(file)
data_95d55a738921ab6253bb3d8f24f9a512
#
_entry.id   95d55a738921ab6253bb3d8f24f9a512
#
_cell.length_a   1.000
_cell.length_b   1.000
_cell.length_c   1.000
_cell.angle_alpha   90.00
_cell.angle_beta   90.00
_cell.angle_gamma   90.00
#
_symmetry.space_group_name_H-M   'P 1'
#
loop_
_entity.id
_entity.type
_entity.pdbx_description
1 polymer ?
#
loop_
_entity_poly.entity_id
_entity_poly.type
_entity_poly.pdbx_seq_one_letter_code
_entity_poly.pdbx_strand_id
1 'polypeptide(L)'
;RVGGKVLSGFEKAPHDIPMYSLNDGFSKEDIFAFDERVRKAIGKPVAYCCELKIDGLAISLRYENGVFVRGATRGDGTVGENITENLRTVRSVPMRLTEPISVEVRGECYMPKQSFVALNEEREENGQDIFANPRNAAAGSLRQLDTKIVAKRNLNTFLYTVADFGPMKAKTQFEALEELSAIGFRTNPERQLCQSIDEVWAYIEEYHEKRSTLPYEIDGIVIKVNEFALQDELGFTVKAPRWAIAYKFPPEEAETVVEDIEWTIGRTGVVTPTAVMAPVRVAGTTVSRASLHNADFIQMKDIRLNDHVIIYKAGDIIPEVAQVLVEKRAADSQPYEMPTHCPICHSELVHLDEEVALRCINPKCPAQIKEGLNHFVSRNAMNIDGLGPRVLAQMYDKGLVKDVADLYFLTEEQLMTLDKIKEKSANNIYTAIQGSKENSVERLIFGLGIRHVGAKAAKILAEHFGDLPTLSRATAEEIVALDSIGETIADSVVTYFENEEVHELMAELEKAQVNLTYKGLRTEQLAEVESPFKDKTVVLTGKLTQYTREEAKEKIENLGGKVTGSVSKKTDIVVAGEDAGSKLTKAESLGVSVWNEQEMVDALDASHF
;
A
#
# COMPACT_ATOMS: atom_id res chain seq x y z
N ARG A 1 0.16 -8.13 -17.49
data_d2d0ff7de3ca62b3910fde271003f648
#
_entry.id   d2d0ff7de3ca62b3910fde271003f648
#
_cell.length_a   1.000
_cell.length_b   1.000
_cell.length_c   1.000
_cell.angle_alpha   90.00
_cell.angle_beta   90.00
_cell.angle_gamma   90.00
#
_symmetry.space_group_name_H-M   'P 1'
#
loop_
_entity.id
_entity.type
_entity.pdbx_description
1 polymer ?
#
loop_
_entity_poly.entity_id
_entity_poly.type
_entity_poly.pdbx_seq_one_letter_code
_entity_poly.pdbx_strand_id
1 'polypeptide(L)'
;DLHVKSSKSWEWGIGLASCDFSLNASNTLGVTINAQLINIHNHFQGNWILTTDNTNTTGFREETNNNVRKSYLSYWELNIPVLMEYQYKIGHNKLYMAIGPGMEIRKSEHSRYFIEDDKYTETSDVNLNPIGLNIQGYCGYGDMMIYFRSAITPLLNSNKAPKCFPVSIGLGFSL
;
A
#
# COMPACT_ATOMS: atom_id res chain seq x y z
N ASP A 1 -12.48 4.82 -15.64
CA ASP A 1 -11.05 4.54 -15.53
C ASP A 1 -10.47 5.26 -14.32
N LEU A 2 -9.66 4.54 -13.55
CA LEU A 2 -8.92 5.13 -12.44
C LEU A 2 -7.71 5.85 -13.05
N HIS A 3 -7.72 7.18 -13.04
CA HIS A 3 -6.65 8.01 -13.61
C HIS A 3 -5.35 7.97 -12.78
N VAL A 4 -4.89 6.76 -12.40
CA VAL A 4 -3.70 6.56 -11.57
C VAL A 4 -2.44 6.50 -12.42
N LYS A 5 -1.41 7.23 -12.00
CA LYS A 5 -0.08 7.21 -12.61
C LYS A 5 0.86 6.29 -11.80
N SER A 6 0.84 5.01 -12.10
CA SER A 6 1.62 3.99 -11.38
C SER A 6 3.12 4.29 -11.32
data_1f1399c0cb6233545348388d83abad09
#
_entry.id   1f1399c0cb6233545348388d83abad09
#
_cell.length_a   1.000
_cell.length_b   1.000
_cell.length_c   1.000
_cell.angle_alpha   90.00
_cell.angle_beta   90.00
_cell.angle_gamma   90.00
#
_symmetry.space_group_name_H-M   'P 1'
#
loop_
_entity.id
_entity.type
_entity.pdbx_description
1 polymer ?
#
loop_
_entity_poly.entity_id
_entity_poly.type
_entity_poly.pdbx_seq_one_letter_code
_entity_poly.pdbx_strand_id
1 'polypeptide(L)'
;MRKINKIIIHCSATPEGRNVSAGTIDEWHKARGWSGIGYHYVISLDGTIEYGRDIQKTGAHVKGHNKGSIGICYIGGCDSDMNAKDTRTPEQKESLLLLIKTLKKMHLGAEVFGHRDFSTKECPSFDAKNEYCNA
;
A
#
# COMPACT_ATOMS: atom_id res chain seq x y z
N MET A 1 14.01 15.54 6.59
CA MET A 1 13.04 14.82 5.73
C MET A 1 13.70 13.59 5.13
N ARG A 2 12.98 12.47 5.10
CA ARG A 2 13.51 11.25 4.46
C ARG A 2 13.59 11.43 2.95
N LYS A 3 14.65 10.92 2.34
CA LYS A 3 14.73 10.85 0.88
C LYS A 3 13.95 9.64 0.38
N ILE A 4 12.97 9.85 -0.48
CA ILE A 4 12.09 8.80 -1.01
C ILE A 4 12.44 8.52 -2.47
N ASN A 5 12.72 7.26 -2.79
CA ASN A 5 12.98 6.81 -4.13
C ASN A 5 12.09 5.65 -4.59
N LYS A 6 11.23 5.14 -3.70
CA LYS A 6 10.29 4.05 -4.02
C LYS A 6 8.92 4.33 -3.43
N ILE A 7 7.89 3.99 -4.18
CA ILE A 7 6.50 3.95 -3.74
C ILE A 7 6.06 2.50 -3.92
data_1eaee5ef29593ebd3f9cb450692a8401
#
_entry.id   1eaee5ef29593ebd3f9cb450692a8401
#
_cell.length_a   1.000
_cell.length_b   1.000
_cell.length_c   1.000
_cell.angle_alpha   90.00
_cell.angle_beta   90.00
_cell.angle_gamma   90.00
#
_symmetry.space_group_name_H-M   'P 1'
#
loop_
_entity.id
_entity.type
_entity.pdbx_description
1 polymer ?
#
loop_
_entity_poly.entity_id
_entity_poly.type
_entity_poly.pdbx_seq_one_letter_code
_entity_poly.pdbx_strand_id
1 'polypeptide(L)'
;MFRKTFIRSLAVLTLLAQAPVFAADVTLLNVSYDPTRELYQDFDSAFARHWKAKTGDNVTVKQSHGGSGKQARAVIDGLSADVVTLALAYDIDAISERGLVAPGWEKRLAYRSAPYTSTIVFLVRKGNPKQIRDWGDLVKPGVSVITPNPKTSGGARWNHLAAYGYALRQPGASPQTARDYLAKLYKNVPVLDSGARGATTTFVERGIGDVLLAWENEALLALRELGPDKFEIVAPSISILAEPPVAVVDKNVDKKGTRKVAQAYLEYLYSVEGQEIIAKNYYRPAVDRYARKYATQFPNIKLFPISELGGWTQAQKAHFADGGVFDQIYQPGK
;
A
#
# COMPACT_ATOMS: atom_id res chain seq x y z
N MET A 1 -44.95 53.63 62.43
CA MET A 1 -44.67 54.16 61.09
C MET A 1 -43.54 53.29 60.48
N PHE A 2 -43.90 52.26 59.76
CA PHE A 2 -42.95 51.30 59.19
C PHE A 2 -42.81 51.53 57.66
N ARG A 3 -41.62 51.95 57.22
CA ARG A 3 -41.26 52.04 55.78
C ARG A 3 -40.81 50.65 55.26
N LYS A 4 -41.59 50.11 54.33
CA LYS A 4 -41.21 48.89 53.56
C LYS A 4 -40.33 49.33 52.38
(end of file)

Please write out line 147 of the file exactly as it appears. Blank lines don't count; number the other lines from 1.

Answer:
_entity.pdbx_description